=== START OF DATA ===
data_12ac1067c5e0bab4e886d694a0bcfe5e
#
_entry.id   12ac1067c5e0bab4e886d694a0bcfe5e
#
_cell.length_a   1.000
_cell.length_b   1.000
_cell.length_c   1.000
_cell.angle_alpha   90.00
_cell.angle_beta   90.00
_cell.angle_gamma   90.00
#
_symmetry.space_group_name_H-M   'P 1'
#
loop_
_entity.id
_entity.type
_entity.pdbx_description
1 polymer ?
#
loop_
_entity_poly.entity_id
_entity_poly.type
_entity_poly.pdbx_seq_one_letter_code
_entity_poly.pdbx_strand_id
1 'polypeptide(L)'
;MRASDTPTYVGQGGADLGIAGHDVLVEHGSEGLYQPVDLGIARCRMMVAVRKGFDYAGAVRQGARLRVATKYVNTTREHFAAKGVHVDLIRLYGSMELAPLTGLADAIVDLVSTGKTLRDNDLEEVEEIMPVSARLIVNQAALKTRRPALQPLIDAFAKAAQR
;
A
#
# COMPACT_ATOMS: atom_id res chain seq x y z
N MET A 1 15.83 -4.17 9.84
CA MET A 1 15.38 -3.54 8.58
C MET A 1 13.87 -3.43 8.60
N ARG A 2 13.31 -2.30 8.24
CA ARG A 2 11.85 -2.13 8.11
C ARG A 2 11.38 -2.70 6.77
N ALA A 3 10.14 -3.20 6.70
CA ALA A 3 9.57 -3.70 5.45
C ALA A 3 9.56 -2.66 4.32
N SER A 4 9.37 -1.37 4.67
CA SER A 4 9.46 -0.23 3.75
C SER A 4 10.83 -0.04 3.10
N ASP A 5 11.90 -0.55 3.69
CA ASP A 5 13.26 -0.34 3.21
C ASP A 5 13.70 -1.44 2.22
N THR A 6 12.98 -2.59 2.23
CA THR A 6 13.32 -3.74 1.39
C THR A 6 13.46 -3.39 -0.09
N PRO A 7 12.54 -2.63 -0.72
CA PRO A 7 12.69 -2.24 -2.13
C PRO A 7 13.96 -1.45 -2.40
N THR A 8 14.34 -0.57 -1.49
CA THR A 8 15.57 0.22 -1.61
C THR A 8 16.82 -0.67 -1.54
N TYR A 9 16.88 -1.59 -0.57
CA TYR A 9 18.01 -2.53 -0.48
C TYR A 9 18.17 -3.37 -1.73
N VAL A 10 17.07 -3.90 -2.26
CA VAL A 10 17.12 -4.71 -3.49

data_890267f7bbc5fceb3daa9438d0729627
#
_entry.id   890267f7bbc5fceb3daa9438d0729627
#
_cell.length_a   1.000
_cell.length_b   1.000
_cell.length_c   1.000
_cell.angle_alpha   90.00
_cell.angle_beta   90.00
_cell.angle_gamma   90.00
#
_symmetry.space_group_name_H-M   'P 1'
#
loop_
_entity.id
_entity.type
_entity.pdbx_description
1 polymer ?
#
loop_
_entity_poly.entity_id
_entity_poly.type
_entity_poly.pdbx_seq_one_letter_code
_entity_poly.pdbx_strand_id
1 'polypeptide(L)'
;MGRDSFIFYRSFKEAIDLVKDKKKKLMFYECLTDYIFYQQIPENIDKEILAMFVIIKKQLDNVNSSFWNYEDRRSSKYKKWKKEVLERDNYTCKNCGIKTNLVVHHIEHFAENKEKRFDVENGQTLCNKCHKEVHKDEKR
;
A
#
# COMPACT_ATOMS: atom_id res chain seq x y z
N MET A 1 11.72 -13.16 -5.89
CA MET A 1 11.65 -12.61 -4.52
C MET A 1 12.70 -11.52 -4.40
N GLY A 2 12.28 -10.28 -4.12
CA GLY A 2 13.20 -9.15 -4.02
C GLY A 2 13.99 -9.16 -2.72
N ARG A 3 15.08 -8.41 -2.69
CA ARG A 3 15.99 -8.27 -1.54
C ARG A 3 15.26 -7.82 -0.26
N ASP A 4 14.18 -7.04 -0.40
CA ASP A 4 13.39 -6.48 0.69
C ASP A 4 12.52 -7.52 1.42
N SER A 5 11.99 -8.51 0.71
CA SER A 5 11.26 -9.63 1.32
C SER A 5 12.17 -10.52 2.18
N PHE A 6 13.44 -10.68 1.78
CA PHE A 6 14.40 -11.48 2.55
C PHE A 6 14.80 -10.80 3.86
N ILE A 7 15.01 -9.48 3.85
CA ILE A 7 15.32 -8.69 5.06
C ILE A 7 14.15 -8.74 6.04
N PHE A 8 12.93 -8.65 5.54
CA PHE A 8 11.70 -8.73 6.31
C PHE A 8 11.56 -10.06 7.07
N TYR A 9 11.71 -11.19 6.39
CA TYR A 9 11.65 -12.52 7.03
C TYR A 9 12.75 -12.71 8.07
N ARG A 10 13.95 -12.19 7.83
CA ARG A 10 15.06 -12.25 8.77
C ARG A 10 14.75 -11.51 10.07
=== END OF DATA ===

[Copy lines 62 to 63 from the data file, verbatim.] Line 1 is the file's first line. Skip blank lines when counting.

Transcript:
_entry.id   890267f7bbc5fceb3daa9438d0729627
#